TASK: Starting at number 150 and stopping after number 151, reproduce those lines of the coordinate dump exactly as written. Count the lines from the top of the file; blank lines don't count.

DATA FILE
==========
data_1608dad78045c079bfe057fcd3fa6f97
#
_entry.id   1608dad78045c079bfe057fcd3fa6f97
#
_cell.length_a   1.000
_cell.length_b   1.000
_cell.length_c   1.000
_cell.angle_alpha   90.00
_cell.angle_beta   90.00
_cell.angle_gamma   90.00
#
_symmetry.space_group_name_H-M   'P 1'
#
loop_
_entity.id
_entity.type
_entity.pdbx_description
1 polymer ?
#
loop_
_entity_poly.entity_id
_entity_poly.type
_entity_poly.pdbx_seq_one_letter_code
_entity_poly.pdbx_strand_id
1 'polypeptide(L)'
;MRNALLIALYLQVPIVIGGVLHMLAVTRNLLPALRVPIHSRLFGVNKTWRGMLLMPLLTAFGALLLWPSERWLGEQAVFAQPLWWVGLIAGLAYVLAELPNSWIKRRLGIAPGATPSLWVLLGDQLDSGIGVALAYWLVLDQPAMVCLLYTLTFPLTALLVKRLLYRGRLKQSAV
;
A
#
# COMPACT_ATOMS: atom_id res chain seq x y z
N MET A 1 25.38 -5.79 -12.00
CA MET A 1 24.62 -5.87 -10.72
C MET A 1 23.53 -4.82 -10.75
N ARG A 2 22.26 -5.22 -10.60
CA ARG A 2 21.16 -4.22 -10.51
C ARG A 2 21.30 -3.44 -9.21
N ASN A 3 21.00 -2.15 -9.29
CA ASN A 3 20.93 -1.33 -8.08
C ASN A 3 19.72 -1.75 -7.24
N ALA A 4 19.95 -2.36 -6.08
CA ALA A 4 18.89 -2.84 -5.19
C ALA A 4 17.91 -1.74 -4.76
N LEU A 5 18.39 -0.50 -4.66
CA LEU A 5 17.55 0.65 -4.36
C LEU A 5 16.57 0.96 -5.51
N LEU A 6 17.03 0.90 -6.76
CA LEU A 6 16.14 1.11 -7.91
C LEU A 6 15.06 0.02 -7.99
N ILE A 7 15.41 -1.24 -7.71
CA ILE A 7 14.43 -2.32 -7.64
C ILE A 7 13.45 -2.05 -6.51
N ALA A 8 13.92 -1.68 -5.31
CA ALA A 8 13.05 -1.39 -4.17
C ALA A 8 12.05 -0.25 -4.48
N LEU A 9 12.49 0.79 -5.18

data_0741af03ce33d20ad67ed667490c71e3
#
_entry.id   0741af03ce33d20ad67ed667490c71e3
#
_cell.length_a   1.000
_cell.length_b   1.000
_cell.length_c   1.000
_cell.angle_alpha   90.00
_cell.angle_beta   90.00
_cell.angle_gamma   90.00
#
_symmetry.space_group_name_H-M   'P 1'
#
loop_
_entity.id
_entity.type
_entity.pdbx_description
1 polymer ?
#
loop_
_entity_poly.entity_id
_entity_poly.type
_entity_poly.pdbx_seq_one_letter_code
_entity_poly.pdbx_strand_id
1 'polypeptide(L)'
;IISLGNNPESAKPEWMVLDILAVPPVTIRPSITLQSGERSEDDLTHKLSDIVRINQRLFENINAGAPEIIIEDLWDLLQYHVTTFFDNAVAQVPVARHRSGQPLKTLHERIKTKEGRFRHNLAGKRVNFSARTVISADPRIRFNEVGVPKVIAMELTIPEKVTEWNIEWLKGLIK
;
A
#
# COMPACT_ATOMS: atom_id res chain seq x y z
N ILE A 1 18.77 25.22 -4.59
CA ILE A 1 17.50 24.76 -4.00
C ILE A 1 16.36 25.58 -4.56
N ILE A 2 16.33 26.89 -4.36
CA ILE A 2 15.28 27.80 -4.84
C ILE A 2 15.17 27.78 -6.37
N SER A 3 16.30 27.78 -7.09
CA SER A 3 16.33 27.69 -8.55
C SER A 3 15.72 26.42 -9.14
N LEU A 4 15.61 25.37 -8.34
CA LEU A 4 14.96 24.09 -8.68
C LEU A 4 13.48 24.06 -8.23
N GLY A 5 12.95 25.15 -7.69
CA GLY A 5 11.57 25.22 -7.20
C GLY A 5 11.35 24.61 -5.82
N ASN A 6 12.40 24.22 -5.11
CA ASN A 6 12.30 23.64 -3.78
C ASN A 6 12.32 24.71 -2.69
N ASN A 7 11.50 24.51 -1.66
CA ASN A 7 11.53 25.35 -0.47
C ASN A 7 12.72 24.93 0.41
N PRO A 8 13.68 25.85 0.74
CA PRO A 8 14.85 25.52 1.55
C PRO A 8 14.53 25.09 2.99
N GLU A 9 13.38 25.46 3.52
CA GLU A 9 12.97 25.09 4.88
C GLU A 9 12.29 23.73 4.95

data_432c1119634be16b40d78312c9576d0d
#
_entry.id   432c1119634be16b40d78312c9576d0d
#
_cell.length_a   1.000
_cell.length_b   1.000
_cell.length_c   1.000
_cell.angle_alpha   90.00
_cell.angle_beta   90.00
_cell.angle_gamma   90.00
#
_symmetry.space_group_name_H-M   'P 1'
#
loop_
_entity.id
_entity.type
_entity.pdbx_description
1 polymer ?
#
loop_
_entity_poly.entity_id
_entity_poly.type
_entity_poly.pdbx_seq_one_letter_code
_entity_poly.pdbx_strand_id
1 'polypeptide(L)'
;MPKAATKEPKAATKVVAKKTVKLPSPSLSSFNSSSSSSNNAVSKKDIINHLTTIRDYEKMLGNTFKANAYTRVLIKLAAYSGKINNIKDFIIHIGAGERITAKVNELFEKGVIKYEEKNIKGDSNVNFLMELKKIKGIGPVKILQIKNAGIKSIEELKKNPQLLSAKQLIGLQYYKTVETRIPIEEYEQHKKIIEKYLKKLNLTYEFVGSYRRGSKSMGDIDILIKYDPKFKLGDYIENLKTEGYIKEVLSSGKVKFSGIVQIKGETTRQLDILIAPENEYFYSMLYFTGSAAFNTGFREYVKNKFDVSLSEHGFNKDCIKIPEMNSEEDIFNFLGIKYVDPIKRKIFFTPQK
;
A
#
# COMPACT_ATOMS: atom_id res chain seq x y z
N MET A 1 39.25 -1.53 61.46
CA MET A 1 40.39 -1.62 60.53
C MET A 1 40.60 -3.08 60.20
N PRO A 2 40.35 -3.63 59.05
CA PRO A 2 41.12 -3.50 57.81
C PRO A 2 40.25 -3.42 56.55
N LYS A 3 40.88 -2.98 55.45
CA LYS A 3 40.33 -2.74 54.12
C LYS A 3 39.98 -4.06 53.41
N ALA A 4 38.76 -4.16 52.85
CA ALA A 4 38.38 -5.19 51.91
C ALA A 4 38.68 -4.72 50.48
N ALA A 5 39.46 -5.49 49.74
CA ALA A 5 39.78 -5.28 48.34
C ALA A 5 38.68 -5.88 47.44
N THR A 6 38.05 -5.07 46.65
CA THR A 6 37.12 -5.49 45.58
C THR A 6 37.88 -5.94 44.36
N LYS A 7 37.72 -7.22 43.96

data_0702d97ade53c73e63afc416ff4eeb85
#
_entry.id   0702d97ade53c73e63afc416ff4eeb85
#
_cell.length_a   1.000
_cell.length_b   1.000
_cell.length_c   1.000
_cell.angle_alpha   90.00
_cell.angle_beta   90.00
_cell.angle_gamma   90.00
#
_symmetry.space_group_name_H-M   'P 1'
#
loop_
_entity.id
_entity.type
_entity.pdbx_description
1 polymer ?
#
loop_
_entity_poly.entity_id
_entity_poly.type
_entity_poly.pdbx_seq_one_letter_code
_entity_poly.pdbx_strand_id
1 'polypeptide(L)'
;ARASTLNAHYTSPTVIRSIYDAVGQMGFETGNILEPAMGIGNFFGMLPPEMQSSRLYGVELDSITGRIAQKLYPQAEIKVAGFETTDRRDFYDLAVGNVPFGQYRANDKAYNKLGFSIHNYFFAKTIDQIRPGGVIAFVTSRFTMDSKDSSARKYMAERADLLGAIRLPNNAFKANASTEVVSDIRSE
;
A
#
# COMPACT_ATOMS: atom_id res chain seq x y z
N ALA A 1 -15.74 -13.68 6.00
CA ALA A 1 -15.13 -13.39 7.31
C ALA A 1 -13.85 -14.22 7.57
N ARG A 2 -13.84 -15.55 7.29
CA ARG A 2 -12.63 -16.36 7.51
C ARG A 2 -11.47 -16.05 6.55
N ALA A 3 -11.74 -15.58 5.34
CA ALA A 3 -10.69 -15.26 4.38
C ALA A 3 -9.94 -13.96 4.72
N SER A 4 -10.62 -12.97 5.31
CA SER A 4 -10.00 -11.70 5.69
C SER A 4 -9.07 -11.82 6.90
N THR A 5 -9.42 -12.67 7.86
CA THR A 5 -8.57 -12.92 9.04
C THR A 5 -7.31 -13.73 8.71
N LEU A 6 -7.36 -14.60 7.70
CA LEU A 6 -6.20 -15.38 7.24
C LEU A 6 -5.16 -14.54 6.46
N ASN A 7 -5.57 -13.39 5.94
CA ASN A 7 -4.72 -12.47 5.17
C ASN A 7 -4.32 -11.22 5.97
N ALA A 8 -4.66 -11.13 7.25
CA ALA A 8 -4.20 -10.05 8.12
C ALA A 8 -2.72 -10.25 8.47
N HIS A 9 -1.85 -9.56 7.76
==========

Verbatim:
CA LYS A 3 40.33 -2.74 54.12
C LYS A 3 39.98 -4.06 53.41